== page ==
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; 'l'm; qualities which provide r. guaiantfe of effect ironefs in Shallow Politics, parliamentary poll- , ties are r.ot very ; prominent in tho programmes and plat- • forms •>!' t!i> rival political candidate;I through xu tho Dominion who arc clamor- ; ing for places in Parliament., Frankly. I the calibre of iho candidates who haw 1 announced tlicir political views and intenj tiona is ratlior disappointing, and offers no | nrcepeet of a marked improvement of the ! mediocrity of Parliament. There is m> j predominant quality, and there is no opi pealing strength in the shibboleths o: I the men and in their hackneyed party i programmes. 'Lite public will have noticed [ that there .1 remarkable, similarity of 1 outlook and method, which suggests a I common standard of r upei tidal preparation | for a service that ica.lly demands thorough- ! ness of training, penetrative insight, and ! t compelling courage. A politically-bored • nation awaits the advent into politics of j ; strong men with clear-cut ideals and j ; studied proposals to secure social, indue- I ! trial, commercial, and national stability. | ; The aim of all platforms and programmes I i appears to be a maximum of legislation j \ with a minimum of preparation and do- j | liberation. There arc at the moraentsomo j 200 enthusiastic men striving Laboriously 1 | t<> obtain an opportunity of serving the ] i people in Parliament, and a lamentably !

I small percentage of tire total number of j political candidates makes a serious effort | to realise, demonstrate, .and improve tin* ' complex conditions which constitute the ; fabric of the Citato, lire attention of the ! majority is concentrated on the qualities ! and defects of bygone legislation .and poli- ; Meal pledges, and the best that its offered for tho future is a continuance of the most popular actions of the past. One party | shriek about their glorious traditions, and > their determination to make them the fruit of the future ; .another juirty assert ; courageously that they have broken the i golden bowl of Conservatism, and are ! now prepared and eager to scatter the 1 precious pieces to uplift the small man | arid all those who crave for opportunity jto increase their earning powers; and a. third parly, almost appalled nt tiro biindi need of tiro people, would automatically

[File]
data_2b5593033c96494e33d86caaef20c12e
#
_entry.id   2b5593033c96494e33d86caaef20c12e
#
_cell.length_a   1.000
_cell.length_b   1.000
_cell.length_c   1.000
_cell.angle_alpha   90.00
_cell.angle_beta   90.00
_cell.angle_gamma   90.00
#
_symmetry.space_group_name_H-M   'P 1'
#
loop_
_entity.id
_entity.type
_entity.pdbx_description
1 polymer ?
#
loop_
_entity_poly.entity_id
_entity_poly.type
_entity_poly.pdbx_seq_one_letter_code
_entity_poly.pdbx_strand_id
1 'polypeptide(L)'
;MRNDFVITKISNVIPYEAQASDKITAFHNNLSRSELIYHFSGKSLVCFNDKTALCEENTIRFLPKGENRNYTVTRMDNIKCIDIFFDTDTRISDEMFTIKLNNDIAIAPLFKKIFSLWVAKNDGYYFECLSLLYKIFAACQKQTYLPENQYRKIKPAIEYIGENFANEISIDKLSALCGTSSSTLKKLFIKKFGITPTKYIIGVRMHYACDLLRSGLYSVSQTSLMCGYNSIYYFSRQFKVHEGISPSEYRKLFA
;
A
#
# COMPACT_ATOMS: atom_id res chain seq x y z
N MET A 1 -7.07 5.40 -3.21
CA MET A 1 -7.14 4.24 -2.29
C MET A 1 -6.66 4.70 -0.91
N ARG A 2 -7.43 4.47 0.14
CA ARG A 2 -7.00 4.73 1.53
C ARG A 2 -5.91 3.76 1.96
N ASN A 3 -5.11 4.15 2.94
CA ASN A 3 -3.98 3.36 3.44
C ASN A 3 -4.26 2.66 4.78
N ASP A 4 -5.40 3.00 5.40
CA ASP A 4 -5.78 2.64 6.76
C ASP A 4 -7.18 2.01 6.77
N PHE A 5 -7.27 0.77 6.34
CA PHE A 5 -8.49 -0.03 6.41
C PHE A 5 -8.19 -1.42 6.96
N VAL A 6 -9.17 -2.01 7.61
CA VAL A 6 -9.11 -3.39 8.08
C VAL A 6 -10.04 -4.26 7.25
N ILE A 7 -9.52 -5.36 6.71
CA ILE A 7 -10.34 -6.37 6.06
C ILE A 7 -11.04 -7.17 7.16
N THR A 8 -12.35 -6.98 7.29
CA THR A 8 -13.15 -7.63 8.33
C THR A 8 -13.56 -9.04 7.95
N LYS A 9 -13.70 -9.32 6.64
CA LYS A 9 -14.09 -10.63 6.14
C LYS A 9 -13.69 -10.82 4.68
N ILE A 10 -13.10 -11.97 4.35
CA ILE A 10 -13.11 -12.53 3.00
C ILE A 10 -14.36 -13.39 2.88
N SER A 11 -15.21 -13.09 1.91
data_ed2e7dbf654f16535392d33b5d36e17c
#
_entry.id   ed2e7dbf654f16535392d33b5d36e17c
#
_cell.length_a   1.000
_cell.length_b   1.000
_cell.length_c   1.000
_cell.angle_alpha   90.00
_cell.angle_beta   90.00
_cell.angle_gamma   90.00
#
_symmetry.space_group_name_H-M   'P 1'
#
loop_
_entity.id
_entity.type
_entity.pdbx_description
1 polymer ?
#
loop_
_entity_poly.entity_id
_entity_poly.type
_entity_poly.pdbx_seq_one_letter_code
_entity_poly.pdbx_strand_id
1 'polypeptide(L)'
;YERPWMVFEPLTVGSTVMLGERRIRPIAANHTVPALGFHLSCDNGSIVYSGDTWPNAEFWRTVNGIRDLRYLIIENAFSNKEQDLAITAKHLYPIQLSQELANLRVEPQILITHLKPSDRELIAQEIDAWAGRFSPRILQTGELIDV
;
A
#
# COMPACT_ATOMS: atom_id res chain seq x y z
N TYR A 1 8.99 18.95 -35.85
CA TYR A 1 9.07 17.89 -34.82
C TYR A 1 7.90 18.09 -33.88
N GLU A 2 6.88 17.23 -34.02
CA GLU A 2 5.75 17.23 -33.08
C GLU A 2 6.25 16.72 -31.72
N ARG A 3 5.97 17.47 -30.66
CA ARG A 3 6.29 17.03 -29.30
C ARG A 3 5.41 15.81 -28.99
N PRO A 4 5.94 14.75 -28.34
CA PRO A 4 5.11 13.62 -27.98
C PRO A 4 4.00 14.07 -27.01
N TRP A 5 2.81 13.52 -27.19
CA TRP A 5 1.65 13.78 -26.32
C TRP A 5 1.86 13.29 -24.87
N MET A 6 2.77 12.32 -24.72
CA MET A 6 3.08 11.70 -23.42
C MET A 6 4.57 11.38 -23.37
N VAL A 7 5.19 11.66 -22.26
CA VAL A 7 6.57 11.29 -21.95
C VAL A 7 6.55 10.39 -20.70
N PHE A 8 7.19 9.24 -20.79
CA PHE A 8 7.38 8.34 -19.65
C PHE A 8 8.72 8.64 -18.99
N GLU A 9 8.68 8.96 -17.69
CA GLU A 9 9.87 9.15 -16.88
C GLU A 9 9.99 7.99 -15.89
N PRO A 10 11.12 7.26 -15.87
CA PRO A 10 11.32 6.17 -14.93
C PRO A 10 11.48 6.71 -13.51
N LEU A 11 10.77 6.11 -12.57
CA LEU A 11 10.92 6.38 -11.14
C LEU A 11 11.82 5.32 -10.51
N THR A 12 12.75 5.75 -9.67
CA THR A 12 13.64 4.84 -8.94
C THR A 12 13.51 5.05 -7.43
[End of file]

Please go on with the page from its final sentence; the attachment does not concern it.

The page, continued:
' make life .State machine, requiring a ■ minimum of energy to keep going as a j Utopian success. It is a blessing that ; New Zealanders have. a ton so of humor, and can tolarato in good spirit, the. shallowness of tome political policies. It is a curious and significant feature of all the contentious argument through- 1 out the Dominion at present that most political candidates deliberately arc id serious discussion of tho most important 1 question of the hour': how tha Stato j stands with regard to financial resources. This is surely one of the most serious questions before'tho Democracy of this | country. The Labor candidates say least | about it, because they ate convinced that j tiro main plunk of their platform, which | contains many appreciable proposals, pro--1 sides tho solution of all problems—a State Hank with solo right of issue. Simply turn out millions of bank notes, and go oil with a great programme of development i in every direction that holds promise of j increased prosperity and happiness! Well, j that is an easy way out of difficulty j